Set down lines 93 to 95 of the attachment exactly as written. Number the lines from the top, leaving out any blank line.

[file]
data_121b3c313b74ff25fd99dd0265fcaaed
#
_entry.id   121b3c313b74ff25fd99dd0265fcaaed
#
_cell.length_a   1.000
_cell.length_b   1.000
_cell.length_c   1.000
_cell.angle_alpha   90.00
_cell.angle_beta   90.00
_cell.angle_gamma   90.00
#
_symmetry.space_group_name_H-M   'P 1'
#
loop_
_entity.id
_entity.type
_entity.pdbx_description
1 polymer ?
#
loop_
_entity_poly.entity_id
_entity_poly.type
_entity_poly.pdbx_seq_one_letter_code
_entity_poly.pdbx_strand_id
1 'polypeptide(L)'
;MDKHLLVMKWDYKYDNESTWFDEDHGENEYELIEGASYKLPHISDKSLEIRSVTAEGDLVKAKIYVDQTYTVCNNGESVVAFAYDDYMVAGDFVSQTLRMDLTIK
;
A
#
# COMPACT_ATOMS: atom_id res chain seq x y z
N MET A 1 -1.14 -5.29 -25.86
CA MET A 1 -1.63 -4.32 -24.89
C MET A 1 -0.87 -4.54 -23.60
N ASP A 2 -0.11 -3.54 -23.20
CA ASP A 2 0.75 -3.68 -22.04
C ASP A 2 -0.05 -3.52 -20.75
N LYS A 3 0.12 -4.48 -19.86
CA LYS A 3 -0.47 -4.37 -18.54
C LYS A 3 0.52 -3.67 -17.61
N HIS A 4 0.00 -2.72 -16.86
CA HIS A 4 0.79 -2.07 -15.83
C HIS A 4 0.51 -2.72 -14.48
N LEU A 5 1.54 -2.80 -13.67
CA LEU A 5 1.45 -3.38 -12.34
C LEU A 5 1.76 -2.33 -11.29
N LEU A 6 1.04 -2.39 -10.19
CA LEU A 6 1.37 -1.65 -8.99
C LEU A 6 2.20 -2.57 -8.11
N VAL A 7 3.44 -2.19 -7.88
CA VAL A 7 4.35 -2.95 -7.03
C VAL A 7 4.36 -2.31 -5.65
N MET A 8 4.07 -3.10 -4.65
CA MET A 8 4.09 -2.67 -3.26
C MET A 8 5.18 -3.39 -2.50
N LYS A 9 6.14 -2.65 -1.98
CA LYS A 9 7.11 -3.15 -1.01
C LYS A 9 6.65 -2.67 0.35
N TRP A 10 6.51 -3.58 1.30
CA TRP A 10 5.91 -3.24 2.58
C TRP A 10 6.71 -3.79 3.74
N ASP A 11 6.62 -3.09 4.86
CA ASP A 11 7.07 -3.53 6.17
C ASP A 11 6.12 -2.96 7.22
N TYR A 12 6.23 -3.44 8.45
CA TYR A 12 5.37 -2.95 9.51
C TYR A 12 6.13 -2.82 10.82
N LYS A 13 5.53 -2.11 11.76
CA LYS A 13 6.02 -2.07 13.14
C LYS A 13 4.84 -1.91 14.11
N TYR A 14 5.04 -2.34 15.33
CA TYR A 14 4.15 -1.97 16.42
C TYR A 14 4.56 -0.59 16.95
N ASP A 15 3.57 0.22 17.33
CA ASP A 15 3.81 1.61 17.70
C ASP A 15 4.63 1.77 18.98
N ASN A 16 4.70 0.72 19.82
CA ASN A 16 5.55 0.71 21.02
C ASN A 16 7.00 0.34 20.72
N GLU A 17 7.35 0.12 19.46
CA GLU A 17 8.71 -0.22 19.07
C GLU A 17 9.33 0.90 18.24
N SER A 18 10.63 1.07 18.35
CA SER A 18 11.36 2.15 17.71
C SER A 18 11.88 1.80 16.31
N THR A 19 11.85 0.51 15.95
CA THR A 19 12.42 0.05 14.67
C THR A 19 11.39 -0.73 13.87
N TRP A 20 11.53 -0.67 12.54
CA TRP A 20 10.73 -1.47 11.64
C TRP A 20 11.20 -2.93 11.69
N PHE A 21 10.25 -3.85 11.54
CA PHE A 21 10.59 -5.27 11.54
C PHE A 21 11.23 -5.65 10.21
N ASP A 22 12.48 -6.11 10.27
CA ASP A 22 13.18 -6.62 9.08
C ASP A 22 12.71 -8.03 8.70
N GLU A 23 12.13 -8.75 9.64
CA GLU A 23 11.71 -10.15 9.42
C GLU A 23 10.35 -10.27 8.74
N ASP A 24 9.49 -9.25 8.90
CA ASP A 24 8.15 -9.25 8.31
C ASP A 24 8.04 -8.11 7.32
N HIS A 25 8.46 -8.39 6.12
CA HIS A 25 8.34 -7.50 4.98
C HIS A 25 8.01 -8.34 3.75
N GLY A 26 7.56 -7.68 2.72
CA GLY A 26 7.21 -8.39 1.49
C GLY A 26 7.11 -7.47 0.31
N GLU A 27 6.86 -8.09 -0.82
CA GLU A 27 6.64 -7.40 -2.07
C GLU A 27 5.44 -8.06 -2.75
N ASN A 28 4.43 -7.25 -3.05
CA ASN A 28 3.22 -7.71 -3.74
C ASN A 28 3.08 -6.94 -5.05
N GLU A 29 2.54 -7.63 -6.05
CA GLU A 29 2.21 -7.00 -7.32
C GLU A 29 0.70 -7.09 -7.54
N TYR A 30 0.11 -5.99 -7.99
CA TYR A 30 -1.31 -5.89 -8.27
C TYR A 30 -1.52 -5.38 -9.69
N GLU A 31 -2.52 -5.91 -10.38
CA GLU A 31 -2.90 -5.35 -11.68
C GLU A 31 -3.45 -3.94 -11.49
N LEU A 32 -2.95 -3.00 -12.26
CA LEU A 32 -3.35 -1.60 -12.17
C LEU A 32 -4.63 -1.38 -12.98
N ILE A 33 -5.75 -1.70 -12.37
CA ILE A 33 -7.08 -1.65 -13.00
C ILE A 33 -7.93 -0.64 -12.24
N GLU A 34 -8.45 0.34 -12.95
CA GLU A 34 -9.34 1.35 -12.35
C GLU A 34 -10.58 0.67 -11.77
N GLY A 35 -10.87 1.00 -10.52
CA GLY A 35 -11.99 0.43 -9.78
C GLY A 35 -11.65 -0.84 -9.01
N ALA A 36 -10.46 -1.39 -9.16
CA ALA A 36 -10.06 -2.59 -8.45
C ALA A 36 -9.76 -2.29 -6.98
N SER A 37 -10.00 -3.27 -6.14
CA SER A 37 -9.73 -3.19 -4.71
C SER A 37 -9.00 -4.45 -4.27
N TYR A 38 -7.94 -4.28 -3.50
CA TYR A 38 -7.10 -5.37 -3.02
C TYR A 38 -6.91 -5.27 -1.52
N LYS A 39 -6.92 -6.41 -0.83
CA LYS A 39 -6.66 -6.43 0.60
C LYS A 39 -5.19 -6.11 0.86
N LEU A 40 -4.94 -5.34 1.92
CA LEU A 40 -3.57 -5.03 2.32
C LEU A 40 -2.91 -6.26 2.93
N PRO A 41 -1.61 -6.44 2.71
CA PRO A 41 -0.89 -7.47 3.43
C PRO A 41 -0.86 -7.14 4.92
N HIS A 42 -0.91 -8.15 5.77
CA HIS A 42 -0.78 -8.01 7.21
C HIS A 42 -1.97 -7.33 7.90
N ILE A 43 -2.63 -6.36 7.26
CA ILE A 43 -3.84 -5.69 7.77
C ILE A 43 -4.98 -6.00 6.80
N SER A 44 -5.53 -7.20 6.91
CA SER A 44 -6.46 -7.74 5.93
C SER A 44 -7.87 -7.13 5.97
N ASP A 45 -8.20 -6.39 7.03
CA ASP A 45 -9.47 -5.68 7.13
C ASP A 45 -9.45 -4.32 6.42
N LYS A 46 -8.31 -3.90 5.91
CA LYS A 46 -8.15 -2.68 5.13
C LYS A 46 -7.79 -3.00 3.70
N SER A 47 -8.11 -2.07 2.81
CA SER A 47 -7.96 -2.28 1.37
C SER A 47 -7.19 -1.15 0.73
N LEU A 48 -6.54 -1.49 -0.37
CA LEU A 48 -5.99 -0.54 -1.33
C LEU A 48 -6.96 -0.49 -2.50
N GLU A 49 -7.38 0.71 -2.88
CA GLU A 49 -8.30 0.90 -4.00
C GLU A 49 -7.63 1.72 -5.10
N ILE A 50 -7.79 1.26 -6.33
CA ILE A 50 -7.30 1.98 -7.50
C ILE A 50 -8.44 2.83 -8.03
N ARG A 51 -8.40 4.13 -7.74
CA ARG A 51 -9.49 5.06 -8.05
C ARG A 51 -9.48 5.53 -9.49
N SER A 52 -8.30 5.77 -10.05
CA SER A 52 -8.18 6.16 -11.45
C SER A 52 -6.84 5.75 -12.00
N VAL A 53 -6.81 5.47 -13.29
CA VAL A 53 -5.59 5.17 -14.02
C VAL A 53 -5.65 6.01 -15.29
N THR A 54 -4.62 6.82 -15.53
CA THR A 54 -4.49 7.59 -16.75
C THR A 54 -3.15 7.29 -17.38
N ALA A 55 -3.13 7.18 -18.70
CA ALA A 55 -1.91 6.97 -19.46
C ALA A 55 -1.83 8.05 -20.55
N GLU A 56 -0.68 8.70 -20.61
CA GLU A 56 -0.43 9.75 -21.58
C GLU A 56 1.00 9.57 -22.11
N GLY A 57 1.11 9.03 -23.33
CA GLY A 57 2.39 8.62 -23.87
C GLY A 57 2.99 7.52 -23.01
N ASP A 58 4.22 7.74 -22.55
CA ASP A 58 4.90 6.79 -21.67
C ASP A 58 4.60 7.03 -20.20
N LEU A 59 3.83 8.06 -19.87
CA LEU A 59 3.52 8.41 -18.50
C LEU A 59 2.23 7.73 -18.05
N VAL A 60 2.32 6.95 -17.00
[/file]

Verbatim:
C PHE A 21 11.23 -5.65 10.21
N ASP A 22 12.48 -6.11 10.27
CA ASP A 22 13.18 -6.62 9.08